A Short Guide to Effective Public Speaking

By: Stephen D. Boyd

Delivering an effective presentation to 20 or to 200 people is difficult. Because listeners have better access to information since the internet became commonplace, audiences expect more content from speakers today. In addition, because of the entertainment slant of most media today, audiences want a presentation delivered with animation, humor, and pizzazz.
If you would rather spend your time preparing your content than reading a book on public speaking, this is an article especially for you! From my experiences in delivering over l500 speeches during the past 20 years, here is a quick guide to giving an effective and interesting presentation your very first time.

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Public Speaking Tips: The More You Know, The More It Will Flow – Tips For Knowing Your Audience

The more you know about your audience, the better your presentation will go.

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Just for fun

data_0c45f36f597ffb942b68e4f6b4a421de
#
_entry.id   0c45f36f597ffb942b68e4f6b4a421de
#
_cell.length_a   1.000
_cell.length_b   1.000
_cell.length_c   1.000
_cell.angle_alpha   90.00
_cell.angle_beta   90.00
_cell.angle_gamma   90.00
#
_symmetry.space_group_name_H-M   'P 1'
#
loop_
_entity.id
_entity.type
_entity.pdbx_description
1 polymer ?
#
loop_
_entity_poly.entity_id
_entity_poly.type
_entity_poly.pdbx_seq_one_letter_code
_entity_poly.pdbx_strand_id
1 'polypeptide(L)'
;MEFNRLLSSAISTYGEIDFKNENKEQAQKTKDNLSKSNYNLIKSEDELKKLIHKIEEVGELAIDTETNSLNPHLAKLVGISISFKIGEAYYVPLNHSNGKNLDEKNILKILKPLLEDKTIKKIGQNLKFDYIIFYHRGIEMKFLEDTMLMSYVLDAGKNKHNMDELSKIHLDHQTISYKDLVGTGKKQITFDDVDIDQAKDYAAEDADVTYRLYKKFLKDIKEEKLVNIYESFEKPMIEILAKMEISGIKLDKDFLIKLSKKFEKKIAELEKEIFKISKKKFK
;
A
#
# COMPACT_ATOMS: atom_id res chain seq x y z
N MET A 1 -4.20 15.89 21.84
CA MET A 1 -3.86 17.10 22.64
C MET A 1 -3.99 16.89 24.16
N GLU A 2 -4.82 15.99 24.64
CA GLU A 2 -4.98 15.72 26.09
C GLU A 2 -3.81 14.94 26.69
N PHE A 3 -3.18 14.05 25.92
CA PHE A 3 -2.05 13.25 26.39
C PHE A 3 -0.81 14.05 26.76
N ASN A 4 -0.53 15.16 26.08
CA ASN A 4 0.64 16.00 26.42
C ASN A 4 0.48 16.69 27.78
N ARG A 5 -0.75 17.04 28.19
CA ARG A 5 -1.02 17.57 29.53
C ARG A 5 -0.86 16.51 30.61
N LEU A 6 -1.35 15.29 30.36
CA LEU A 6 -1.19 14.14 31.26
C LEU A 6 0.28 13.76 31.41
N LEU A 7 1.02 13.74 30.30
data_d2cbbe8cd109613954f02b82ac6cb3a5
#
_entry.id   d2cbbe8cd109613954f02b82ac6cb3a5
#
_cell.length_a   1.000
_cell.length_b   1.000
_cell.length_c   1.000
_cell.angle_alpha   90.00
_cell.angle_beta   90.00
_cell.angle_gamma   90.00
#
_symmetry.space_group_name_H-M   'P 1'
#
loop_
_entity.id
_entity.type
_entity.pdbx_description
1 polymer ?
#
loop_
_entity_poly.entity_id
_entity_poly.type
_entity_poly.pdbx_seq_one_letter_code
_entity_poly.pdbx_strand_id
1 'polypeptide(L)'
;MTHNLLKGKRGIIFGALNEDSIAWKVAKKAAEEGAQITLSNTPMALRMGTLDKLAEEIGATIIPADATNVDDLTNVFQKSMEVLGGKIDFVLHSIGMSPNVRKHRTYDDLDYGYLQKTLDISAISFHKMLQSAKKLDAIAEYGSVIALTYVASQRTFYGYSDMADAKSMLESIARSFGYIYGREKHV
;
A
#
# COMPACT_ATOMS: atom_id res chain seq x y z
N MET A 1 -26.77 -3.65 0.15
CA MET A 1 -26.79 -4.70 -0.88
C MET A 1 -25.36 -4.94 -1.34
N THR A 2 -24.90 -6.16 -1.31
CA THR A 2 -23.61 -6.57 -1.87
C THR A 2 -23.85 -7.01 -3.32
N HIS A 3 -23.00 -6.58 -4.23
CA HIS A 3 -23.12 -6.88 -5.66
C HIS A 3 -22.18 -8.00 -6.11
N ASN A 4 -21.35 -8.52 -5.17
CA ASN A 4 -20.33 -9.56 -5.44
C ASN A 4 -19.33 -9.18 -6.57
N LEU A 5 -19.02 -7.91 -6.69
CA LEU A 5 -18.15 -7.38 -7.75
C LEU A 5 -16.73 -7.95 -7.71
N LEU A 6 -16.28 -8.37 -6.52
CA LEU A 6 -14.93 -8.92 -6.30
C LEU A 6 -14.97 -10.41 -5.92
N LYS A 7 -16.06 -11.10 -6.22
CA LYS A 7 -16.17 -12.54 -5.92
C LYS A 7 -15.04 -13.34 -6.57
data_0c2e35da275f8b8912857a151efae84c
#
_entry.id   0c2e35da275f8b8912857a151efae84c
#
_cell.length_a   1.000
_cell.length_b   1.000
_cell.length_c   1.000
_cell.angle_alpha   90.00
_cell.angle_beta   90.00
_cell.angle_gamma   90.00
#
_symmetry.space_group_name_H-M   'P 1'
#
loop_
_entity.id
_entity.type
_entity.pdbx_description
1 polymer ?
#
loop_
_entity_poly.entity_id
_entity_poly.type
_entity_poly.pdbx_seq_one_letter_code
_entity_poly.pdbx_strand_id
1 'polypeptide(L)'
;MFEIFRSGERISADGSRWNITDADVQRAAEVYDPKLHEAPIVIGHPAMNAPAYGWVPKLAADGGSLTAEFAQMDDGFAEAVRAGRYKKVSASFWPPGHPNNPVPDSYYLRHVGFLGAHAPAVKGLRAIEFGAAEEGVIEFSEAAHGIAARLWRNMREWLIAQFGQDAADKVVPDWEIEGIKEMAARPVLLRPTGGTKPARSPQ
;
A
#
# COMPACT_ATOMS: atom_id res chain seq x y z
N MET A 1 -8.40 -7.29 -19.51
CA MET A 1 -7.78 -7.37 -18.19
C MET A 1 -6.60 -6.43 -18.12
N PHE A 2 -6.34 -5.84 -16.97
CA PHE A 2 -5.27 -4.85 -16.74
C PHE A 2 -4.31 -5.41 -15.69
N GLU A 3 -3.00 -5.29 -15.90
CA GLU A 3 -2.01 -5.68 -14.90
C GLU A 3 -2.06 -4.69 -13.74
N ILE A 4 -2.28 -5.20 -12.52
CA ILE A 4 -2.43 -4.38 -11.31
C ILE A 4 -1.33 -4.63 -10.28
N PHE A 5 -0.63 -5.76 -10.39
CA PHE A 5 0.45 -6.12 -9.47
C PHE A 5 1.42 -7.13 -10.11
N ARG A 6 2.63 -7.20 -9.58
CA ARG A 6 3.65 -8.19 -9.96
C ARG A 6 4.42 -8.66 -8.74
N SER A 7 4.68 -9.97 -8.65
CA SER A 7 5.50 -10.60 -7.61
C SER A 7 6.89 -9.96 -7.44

Just in case you are sitting at your computer with nothing to do –

nothing at all …


More items like this, and others that you can use in your speeches and poweroints, at the Pivotal Just for Fun pages

Help For Public-Speaking Anxiety

Fear of public speaking strikes some people harder — and differently — than others, according to a new study. The study shows that those who suffer most over speaking in public get more anxious, not less anxious, as their presentation gets under way. And when it’s over, instead of feeling relief, they feel even more anxious.

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More on overcoming public speaking nerves

How Power Point Killed Public Speaking

The origins of the use of Power Point were solidly grounded in good intentions. Remember slides? People put pictures on them, or graphs — visual aids. They were intended to act as accompaniments to lectures and presentations.

The whole idea was that the speaker would talk for a while, and then occasionally show a slide that illustrated a point with a picture or a striking image, or made a set of numbers clear with a bar graph or a pie chart.

Slides were time-consuming to create, and difficult to change. So most people used them sparingly. I once saw a speech by a National Geographic photographer that included a hundred slides, but each one was a uniquely wonderful picture he had culled from thousands, literally. He was entitled.

Then came Power Point.

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More on Using Powerpoint on the Pivotal PowerPoint Pages